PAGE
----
The name Ballamey was carried to England
in the enormous movement of people that followed the Norman Conquest
of 1066. The Ballamey family lived in Shropshire
. The name could also be derived as a nickname
meaning my good friend
Early Origins of the Ballamey family
The surname Ballamey was first found in Shropshire
, where they had been granted lands by King William, their liege lord, after the Norman Conquest
in 1066 A.D.
Early History of the Ballamey family
This web page shows only a small excerpt of our Ballamey research.Another 89 words (6 lines of text) covering the years 1400, 1689, 1717, 1717 and 1720 are included under the topic Early Ballamey History in all our PDF Extended History products and printed products wherever possible.
Ballamey Spelling Variations
Endless spelling variations
are a prevailing characteristic of Norman surnames. Old and Middle English lacked any definite spelling rules, and the introduction of Norman French added an unfamiliar ingredient to the English linguistic stew. French and Latin, the languages of the court, also influenced spellings. Finally, Medieval scribes generally spelled words according to how they sounded, so one person was often referred to by different spellings in different documents. The name has been spelled Bellamy, Belamy, Bellamie, Belamie, Bellamey, Bellame, Bellasme, Bellamly and many more.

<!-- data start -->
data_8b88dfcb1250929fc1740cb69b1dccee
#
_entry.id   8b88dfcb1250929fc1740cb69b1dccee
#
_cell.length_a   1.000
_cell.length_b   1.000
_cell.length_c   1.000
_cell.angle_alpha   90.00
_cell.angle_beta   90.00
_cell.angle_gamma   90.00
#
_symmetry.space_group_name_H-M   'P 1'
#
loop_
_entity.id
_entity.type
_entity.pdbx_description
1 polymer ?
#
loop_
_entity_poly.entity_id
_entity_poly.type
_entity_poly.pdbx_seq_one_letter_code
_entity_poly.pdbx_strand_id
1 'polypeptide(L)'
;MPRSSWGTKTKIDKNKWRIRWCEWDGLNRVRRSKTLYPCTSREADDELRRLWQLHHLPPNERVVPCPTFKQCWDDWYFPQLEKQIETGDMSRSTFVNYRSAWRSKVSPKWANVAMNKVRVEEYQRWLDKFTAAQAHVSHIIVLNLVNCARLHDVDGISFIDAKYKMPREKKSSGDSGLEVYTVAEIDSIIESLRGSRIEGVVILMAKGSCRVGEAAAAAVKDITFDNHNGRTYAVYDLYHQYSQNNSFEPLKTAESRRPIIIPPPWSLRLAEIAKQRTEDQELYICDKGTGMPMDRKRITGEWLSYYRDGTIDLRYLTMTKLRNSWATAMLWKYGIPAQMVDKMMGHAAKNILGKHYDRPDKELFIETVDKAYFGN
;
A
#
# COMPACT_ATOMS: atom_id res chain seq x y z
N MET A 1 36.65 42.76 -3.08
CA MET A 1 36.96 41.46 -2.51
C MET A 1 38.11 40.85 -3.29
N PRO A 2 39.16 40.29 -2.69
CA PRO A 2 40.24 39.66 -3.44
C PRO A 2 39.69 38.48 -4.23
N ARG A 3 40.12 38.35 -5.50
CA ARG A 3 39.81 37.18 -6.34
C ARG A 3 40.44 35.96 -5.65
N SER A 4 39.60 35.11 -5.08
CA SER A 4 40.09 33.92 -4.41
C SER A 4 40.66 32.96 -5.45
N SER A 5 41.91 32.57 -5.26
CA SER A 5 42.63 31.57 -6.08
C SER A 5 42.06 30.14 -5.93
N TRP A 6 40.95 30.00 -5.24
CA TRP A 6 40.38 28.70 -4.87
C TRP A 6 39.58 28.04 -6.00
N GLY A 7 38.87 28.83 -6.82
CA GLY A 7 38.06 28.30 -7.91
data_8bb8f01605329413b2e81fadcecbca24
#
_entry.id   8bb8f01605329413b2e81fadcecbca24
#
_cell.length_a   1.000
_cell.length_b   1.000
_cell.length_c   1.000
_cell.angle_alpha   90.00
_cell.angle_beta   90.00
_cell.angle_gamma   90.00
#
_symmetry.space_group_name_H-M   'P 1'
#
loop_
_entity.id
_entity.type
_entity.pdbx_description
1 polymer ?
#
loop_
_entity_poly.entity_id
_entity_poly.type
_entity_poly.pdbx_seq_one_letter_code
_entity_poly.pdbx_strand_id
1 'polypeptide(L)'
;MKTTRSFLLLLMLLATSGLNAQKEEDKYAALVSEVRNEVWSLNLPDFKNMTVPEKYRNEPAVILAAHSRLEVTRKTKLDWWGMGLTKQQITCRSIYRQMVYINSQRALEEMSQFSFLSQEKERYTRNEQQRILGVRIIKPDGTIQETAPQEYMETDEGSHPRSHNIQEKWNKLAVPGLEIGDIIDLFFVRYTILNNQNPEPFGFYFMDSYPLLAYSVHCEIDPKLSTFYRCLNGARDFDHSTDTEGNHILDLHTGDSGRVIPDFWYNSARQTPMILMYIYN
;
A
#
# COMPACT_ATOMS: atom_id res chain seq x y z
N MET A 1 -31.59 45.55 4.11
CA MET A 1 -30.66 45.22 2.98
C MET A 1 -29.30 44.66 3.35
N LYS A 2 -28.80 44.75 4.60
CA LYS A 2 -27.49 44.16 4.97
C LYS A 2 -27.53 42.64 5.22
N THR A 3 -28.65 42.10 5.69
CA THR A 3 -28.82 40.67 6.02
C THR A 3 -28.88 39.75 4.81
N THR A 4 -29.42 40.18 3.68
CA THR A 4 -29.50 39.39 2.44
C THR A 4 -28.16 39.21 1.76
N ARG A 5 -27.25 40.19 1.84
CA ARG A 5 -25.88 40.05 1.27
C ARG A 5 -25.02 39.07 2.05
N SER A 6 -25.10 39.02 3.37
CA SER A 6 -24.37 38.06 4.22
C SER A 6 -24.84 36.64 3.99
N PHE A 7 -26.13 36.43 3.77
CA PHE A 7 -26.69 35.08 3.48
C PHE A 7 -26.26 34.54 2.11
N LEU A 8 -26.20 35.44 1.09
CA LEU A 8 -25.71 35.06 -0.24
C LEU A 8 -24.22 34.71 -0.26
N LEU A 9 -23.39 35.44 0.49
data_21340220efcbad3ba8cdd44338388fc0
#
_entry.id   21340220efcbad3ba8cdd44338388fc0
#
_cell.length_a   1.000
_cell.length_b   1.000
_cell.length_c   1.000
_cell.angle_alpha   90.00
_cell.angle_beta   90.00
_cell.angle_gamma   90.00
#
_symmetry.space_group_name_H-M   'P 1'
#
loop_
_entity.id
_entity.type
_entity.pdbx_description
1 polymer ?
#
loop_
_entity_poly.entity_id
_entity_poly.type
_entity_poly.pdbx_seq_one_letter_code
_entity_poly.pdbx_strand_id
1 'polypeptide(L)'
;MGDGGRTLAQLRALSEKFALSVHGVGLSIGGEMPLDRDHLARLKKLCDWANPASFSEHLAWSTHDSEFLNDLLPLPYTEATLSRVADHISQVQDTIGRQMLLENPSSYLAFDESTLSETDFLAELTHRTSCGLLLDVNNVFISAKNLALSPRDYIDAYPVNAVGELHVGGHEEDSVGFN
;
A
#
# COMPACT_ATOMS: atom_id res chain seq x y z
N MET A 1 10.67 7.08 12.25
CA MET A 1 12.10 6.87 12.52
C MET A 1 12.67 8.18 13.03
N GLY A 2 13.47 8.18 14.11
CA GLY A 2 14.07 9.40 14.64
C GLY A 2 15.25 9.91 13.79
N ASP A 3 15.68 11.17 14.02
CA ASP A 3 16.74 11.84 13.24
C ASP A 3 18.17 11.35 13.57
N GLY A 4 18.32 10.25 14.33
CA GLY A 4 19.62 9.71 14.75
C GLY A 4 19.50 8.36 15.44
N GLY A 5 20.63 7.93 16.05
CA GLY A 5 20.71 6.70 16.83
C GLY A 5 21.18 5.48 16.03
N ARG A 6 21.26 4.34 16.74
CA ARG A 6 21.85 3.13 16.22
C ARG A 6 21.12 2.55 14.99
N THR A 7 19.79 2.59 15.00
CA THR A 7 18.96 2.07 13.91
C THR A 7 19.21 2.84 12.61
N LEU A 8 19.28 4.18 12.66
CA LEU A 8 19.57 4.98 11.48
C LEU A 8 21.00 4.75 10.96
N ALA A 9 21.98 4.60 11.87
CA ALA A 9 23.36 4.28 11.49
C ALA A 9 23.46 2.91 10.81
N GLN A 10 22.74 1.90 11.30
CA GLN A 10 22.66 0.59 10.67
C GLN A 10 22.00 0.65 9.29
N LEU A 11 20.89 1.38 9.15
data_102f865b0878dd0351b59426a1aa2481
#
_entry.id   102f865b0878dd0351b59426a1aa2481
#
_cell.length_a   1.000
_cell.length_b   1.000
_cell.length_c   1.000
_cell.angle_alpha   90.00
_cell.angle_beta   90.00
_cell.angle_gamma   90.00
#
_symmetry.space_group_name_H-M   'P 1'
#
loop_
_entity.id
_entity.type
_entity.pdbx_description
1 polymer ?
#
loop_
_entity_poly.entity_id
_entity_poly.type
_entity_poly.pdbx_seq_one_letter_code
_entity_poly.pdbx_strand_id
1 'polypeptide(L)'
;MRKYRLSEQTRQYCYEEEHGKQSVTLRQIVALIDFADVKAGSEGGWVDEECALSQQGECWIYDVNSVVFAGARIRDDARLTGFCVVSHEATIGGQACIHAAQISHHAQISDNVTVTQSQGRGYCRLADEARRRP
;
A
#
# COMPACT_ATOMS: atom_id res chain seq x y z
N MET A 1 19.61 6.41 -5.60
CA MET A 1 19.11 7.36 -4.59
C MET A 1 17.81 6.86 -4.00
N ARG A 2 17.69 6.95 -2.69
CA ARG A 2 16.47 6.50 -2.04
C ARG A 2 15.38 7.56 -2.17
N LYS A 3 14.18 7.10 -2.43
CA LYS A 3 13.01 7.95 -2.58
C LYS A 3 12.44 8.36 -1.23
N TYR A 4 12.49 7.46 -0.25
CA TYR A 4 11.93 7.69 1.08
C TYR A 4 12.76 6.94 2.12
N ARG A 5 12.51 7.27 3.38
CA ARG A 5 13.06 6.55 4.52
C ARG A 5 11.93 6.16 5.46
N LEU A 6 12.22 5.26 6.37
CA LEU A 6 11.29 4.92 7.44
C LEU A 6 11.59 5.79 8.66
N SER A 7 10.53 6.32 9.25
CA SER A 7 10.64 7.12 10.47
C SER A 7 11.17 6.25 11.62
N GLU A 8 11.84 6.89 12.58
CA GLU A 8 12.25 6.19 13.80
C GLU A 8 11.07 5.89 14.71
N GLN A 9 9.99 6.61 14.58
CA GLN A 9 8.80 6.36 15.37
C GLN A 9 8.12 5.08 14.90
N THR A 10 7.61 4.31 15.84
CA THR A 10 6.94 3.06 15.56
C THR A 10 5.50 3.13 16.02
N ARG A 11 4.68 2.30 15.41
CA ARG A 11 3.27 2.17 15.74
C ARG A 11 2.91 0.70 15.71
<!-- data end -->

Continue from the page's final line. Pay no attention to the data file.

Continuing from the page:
Early Notables of the Ballamey family (pre 1700)
Outstanding amongst the family at this time was Samuel "Black Sam" Bellamy (c.1689-1717), sometimes known as the "Prince of Pirates," an English pirate who operated in the early 18th century. He and his crew captured at least 53 ships under his command making him the wealthiest pirate in recorded history and... Another 76 words (5 lines of text) are included under the topic Early Ballamey Notables in all our PDF Extended History products and printed products wherever possible.
Migration of the Ballamey family to the New World and Oceana
To escape the political and religious persecution within England
at the time, many English families left for the various British colonies abroad. The voyage was extremely difficult, though, and the cramped, dank ships caused many to arrive in the New World diseased and starving. But for those who made it, the trip was most often worth it. Many of the families who arrived went on to make valuable contributions to the emerging nations of Canada and the United States. An inquiry into the early roots of North American families reveals a number of immigrants bearing the name Ballamey or a variant listed above: Matthew Bellamy, Schoolmaster, who settled in New Haven in 1638; Edward Bellamy settled in Barbados in 1685. In Newfoundland, Henry Bellamy settled in St. John's in 1819.
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